Email scammers attempt to dupe public with Supreme Court subpoena

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The message tells recipients they’re invited to court ‘because of crime commitment’


The UK Supreme Court used its official Twitter account to warn the public against sham subpoena emails purporting to be from the highest court in the land.

The court informed its followers after it was alerted to the scam at around lunchtime yesterday. Littered with spelling errors, the email tells its readers “you’re invited to the law court by the judge because of crime commitment”. The scammer does not state which one of the eleven justices “the judge” is.

While the fake Supreme Court email is, well, not very convincing, the court has stressed on its website that it does not issue ‘subpoenas’ for criminal cases and only sends orders to parties to proceedings. So if you see this email, don’t click on any links and delete it immediately. A Supreme Court spokesman said:

Spotting such malware emails can sometimes be difficult and it is reprehensible for perpetrators to seek to use court insignia to trick vulnerable recipients. Quite apart from the misspellings, most UK courts rarely refer to ‘subpoenas’ and, as a final court of appeal, the Supreme Court never hears evidence from witnesses. It is important to stress that no Supreme Court system has been breached. We have reported the emails to the relevant authorities.

This isn’t the first time the profession has fallen foul to internet wrongens.

In December, Legal Cheek reported online scammers had targeted a top City law firm partner in an attempt to dupe the public (and their bank balances). According to the Solicitors Regulation Authority (SRA), a number of people received emails claiming to be from Withers lawyer Matthew Woods. He was in no way connected to the emails.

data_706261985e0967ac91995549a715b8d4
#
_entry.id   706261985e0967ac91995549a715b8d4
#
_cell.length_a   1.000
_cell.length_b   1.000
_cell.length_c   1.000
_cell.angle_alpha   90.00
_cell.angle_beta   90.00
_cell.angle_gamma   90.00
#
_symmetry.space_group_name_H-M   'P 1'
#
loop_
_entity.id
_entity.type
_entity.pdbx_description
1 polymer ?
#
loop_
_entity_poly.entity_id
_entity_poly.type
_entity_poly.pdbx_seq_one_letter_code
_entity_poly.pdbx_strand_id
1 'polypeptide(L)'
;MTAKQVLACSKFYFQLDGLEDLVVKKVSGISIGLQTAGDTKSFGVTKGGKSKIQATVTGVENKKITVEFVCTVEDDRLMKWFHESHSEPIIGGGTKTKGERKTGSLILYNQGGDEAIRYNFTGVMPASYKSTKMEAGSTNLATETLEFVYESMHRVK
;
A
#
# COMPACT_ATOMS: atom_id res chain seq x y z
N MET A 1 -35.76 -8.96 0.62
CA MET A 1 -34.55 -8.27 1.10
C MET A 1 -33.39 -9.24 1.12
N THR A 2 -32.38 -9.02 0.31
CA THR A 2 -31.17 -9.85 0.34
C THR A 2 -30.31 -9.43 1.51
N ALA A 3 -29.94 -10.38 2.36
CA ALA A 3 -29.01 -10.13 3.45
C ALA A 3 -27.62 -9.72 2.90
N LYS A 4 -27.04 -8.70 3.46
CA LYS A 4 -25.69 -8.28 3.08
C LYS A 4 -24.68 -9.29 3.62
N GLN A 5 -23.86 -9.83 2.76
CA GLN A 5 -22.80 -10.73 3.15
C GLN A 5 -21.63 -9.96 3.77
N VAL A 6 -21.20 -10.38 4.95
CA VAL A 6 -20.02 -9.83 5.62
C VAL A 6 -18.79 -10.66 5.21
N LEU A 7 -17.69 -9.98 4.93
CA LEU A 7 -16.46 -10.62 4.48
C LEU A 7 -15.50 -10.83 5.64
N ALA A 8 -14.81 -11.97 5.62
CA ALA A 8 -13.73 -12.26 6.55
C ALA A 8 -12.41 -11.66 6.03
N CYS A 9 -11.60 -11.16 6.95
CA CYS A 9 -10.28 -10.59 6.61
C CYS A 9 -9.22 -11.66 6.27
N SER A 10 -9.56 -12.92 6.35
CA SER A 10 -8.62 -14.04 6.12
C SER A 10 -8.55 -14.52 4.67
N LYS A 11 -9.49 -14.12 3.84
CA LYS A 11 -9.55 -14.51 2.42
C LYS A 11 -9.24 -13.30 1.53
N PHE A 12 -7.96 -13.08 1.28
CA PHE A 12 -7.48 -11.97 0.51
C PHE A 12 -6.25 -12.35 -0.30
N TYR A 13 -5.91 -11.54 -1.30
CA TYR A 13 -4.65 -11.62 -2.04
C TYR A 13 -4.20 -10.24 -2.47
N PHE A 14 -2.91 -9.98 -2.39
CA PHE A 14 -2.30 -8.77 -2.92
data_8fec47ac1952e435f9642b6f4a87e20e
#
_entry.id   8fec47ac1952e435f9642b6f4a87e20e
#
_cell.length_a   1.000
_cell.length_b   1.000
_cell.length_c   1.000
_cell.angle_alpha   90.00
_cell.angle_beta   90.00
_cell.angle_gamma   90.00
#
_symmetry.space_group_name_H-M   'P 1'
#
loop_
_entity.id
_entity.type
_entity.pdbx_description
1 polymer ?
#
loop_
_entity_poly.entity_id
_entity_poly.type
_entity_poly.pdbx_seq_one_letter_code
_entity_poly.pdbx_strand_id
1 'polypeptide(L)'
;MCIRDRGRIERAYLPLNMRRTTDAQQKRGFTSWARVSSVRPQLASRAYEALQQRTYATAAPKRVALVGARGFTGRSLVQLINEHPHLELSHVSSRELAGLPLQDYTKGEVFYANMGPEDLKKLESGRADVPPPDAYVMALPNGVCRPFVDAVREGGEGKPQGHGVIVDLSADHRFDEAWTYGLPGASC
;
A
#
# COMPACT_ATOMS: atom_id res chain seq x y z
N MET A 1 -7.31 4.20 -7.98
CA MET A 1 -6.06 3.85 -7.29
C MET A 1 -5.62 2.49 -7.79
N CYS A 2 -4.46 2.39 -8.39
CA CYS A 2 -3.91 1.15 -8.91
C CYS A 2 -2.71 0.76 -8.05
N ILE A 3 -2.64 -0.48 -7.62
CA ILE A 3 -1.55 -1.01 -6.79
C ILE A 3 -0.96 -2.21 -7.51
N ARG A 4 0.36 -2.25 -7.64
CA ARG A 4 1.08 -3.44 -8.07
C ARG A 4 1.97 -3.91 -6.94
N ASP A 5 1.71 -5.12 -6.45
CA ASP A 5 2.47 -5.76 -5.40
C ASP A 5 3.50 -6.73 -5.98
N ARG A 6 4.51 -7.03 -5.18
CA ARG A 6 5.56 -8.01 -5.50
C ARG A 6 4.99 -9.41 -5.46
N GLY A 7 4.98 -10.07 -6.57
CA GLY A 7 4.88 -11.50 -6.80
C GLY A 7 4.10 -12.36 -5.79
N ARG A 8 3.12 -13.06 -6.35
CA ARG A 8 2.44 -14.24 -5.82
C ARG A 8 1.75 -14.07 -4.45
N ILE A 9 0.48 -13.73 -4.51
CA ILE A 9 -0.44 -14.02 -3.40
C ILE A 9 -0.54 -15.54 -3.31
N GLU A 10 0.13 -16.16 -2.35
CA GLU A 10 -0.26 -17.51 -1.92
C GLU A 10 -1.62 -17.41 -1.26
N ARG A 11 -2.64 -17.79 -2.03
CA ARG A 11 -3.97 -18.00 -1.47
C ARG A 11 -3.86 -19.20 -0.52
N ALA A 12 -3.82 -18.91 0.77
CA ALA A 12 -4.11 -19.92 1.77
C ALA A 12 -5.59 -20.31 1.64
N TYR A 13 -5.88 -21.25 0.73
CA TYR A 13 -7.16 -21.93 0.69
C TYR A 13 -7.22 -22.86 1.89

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It was the misspelling that, in my opinion, made it look so authentic!



I agree. Some of the orders we’ve received have been so awful they wold have been impossible to understand if I hadn’t taken a note at the hearing.



It will be the Supreme Court of the Privy Arbital Court.



So the email I got saying that I’ve just been appointed Lord Chief Justice is a fake?


Anonymous Coward

I assumed that the drafting errors were made by a Jones Day associate on secondment.



I’m surprised that the email did not tell he recipients that they had won an enormous payout on a Supreme Court class action brought on their behalf, and all they had to do to get their payout was to provide:

Phone number
Mother’s maiden name
Account number
Sort code
Card number
Card security code
Passport scan
Driving licence number

Etc etc etc…


Lord Harley

I got one of these, and a very long ‘judgment’ from the ‘High Court’. I knew it was bollocks



Existing Counter Cyber crime measures are simply not up to speed. The ‘relevant’ authorities this crime has been reported to will probably never trace the perpetrators.


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